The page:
Tempest 2 D-Dry Unisex Thermal Gloves

The Tempest 2 D-Dry gloves have everything I need in hand protection. Dainese crafts them from a 4-way synthetic material covers the palms with synthetic suede and adds genuine leather to the index fingertips. The latter are touch-screen sensitive. Meant for cold weather, the Tempest 2s have the same waterproof D-Dry lining as the Splugen jacket, plus a Fiberfill lining for warmth. Dainese protects knuckles with molded TPU Comfortech, and an elastic/Velcro strap cinches them at the wrists. Pre-curved fingers are the final touch to ensure a good grip on the bars and stave off hand fatigue.

The Tempests held their own in the rain, keeping my hands dry on an un-faired motorcycle. My hands were also warm until the temperature dropped to 50 degrees, wet or dry. Any colder, and my spoiled SoCal fingers wanted more insulation. To their credit, the Tempests took on temperatures into the mid-80s without toasting my hands. They are completely comfortable gloves that I reach for often. Sadly, they have been discontinued. However, Tempest 2 D-Dry short ($119.00), and long models ($139.00) are available, as is a women’s version ($139.00).

AGV AX9 Helmet

 

The AX9 is AGV’s adventure touring helmet. Constructed from carbon, fiberglass, and aramid fibers, it features a four-density EPS foam interior and meets both the DOT and the more stringent ECE22.06 helmet safety standards. The AX9 uses a classic double D-ring retention system. Inside is a soft, functional headspace to keep riders comfortable on long days on the road or trail. Wicking fabric lines the top and cheeks, while the neck roll resists water, to prevent drips down a rider’s nape. All liner parts are washable.

Two brow vents with corresponding rear exhaust ports provide good ventilation, aided by a large chin vent. All of this worked as designed over an 8-hour riding day both on and off the pavement in 85-degree weather. The PinLock-ready face shield provides a wide-open view of the road ahead and to the side. Removing it allows riding with goggles while detaching the large visor gives the AX9 a streetier look and feel. I experienced some visor vibration on both an un-faired dual-sport and my Ténéré 700 with its aftermarket windscreen. Your aerodynamics will vary. AGV offers the AX9 in six sizes, from XS to XXL, spread across three shell sizes.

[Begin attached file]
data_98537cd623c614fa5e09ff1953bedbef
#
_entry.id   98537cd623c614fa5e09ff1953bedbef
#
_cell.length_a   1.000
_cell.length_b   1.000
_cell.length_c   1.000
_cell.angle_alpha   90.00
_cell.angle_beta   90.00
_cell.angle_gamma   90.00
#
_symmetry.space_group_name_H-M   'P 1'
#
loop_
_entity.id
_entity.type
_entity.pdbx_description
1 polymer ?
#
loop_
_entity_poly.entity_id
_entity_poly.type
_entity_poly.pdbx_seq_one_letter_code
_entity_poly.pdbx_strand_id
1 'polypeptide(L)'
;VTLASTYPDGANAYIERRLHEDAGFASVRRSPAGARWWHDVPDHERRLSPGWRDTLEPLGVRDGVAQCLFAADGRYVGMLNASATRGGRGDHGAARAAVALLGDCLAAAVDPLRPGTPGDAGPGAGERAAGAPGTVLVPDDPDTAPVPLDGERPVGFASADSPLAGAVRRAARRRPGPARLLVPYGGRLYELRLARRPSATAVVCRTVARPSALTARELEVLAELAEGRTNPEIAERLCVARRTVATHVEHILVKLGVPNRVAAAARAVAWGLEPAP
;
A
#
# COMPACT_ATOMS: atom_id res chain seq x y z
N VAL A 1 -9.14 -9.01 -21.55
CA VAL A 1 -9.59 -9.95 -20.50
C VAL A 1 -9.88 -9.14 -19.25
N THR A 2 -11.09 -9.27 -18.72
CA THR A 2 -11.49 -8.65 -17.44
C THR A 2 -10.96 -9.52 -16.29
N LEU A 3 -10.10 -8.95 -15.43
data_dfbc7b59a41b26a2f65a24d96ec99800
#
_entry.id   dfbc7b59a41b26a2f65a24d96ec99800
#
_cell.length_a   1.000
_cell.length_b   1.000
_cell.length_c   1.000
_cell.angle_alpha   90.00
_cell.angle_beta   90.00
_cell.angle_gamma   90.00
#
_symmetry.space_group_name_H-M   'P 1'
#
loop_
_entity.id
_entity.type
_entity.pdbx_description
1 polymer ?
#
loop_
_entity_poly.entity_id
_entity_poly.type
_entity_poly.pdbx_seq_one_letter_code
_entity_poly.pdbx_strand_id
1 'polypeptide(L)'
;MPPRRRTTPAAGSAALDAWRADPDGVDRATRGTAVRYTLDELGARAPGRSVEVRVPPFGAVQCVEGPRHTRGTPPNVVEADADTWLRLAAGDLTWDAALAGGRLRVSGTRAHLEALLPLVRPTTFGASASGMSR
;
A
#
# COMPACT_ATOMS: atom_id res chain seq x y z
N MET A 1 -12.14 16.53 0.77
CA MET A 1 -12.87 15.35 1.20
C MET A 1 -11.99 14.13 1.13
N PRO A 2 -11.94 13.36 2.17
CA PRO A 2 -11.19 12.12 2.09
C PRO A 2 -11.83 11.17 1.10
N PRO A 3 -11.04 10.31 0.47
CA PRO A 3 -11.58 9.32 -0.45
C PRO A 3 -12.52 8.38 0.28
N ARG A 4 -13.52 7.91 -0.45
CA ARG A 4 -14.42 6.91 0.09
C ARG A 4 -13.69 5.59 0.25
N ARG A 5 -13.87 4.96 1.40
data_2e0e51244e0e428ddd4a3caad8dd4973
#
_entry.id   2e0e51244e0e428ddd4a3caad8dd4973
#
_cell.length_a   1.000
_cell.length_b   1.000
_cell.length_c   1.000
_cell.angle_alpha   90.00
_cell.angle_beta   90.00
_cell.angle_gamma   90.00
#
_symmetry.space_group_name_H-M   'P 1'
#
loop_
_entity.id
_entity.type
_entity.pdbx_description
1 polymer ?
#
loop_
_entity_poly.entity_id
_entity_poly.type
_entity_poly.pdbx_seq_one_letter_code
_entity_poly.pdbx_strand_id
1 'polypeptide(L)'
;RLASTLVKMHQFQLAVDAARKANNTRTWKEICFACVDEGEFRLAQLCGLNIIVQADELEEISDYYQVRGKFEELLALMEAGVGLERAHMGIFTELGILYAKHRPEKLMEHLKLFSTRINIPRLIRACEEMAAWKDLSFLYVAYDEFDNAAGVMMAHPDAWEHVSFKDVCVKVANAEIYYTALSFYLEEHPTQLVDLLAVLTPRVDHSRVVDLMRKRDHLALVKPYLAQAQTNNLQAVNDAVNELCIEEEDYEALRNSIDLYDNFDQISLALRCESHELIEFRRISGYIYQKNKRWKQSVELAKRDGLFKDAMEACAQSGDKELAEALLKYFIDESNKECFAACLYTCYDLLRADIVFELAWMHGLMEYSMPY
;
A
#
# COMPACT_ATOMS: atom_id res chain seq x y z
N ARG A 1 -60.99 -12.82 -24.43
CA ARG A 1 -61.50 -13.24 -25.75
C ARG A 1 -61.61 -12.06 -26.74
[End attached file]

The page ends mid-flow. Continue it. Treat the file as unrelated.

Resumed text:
$630.00 | Jacket

$520.00 | Pants

$770.00 | Helmet

Read more: Affordable Helmets

Images: Dainese, Arden Kysely

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Arden’s first motorcycle was a Yamaha Enduro, obtained while in high school. It set the stage for decades of off-pavement exploration on dual-sports and adventure bikes. Camping in the middle of nowhere became his favorite pursuit. As a former whitewater river guide and National Park Service seasonal employee, Arden believes in wilderness, wildlife, and being kind to the earth. A self-taught writer who barely passed English classes, he has contributed adventure stories and tested motorcycles and accessories for Rider Magazine and other outlets for nearly 30 years. In that time, he’s worn out two KLR 650s and is currently following the road to the middle of nowhere on his Ténéré 700 and an aging but reliable DR-Z 400S.